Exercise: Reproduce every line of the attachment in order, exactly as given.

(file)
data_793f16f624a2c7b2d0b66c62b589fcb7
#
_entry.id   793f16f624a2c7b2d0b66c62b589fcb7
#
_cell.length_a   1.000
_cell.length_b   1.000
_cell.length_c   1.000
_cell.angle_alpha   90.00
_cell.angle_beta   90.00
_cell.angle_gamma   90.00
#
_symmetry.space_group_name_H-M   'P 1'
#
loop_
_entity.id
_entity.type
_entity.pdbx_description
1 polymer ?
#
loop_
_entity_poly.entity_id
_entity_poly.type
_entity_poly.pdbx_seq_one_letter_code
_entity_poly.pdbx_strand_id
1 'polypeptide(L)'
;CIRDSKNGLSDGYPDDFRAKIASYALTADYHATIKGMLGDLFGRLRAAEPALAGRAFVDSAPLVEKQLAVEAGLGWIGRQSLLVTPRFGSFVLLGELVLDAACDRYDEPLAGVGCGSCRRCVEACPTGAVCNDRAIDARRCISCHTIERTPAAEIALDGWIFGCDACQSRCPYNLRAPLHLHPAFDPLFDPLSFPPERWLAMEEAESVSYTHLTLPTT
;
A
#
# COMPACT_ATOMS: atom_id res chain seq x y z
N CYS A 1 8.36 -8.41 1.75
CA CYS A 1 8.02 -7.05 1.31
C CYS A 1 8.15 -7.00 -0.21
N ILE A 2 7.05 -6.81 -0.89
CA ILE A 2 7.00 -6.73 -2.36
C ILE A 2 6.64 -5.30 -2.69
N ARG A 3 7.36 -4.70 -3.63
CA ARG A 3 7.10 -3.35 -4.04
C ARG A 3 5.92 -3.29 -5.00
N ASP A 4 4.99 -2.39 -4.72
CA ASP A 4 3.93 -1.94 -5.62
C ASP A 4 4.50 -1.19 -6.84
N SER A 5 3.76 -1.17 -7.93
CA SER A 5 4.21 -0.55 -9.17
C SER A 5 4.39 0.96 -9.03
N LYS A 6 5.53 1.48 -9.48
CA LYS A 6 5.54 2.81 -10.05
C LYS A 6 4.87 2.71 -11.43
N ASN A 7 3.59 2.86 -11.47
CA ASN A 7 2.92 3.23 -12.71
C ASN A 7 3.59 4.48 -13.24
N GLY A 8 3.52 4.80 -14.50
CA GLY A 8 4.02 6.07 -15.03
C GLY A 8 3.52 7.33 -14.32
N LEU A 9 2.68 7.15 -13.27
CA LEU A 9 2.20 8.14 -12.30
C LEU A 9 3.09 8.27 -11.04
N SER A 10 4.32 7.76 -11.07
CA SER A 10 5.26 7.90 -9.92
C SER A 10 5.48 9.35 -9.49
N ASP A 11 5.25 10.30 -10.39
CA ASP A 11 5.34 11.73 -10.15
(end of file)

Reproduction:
data_793f16f624a2c7b2d0b66c62b589fcb7
#
_entry.id   793f16f624a2c7b2d0b66c62b589fcb7
#
_cell.length_a   1.000
_cell.length_b   1.000
_cell.length_c   1.000
_cell.angle_alpha   90.00
_cell.angle_beta   90.00
_cell.angle_gamma   90.00
#
_symmetry.space_group_name_H-M   'P 1'
#
loop_
_entity.id
_entity.type
_entity.pdbx_description
1 polymer ?
#
loop_
_entity_poly.entity_id
_entity_poly.type
_entity_poly.pdbx_seq_one_letter_code
_entity_poly.pdbx_strand_id
1 'polypeptide(L)'
;CIRDSKNGLSDGYPDDFRAKIASYALTADYHATIKGMLGDLFGRLRAAEPALAGRAFVDSAPLVEKQLAVEAGLGWIGRQSLLVTPRFGSFVLLGELVLDAACDRYDEPLAGVGCGSCRRCVEACPTGAVCNDRAIDARRCISCHTIERTPAAEIALDGWIFGCDACQSRCPYNLRAPLHLHPAFDPLFDPLSFPPERWLAMEEAESVSYTHLTLPTT
;
A
#
# COMPACT_ATOMS: atom_id res chain seq x y z
N CYS A 1 8.36 -8.41 1.75
CA CYS A 1 8.02 -7.05 1.31
C CYS A 1 8.15 -7.00 -0.21
N ILE A 2 7.05 -6.81 -0.89
CA ILE A 2 7.00 -6.73 -2.36
C ILE A 2 6.64 -5.30 -2.69
N ARG A 3 7.36 -4.70 -3.63
CA ARG A 3 7.10 -3.35 -4.04
C ARG A 3 5.92 -3.29 -5.00
N ASP A 4 4.99 -2.39 -4.72
CA ASP A 4 3.93 -1.94 -5.62
C ASP A 4 4.50 -1.19 -6.84
N SER A 5 3.76 -1.17 -7.93
CA SER A 5 4.21 -0.55 -9.17
C SER A 5 4.39 0.96 -9.03
N LYS A 6 5.53 1.48 -9.48
CA LYS A 6 5.54 2.81 -10.05
C LYS A 6 4.87 2.71 -11.43
N ASN A 7 3.59 2.86 -11.47
CA ASN A 7 2.92 3.23 -12.71
C ASN A 7 3.59 4.48 -13.24
N GLY A 8 3.52 4.80 -14.50
CA GLY A 8 4.02 6.07 -15.03
C GLY A 8 3.52 7.33 -14.32
N LEU A 9 2.68 7.15 -13.27
CA LEU A 9 2.20 8.14 -12.30
C LEU A 9 3.09 8.27 -11.04
N SER A 10 4.32 7.76 -11.07
CA SER A 10 5.26 7.90 -9.92
C SER A 10 5.48 9.35 -9.49
N ASP A 11 5.25 10.30 -10.39
CA ASP A 11 5.34 11.73 -10.15